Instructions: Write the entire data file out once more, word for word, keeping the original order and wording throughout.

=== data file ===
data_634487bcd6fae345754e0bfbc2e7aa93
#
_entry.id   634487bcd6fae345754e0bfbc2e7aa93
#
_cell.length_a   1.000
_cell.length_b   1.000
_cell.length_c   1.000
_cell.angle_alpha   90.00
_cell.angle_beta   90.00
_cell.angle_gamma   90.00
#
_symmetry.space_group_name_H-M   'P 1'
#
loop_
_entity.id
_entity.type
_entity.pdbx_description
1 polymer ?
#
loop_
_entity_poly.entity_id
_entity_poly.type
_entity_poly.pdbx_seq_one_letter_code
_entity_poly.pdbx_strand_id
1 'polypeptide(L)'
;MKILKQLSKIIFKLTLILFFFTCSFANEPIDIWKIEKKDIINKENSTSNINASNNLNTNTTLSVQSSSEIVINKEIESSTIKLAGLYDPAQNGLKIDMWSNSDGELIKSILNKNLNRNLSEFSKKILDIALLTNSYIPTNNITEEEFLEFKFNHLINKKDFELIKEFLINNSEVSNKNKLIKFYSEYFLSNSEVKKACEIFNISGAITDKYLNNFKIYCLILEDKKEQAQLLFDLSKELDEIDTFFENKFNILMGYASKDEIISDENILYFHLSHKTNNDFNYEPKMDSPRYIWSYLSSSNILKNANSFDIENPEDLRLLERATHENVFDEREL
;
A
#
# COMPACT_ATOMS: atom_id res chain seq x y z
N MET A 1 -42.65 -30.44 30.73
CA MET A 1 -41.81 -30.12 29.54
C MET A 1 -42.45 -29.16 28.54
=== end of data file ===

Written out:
data_634487bcd6fae345754e0bfbc2e7aa93
#
_entry.id   634487bcd6fae345754e0bfbc2e7aa93
#
_cell.length_a   1.000
_cell.length_b   1.000
_cell.length_c   1.000
_cell.angle_alpha   90.00
_cell.angle_beta   90.00
_cell.angle_gamma   90.00
#
_symmetry.space_group_name_H-M   'P 1'
#
loop_
_entity.id
_entity.type
_entity.pdbx_description
1 polymer ?
#
loop_
_entity_poly.entity_id
_entity_poly.type
_entity_poly.pdbx_seq_one_letter_code
_entity_poly.pdbx_strand_id
1 'polypeptide(L)'
;MKILKQLSKIIFKLTLILFFFTCSFANEPIDIWKIEKKDIINKENSTSNINASNNLNTNTTLSVQSSSEIVINKEIESSTIKLAGLYDPAQNGLKIDMWSNSDGELIKSILNKNLNRNLSEFSKKILDIALLTNSYIPTNNITEEEFLEFKFNHLINKKDFELIKEFLINNSEVSNKNKLIKFYSEYFLSNSEVKKACEIFNISGAITDKYLNNFKIYCLILEDKKEQAQLLFDLSKELDEIDTFFENKFNILMGYASKDEIISDENILYFHLSHKTNNDFNYEPKMDSPRYIWSYLSSSNILKNANSFDIENPEDLRLLERATHENVFDEREL
;
A
#
# COMPACT_ATOMS: atom_id res chain seq x y z
N MET A 1 -42.65 -30.44 30.73
CA MET A 1 -41.81 -30.12 29.54
C MET A 1 -42.45 -29.16 28.54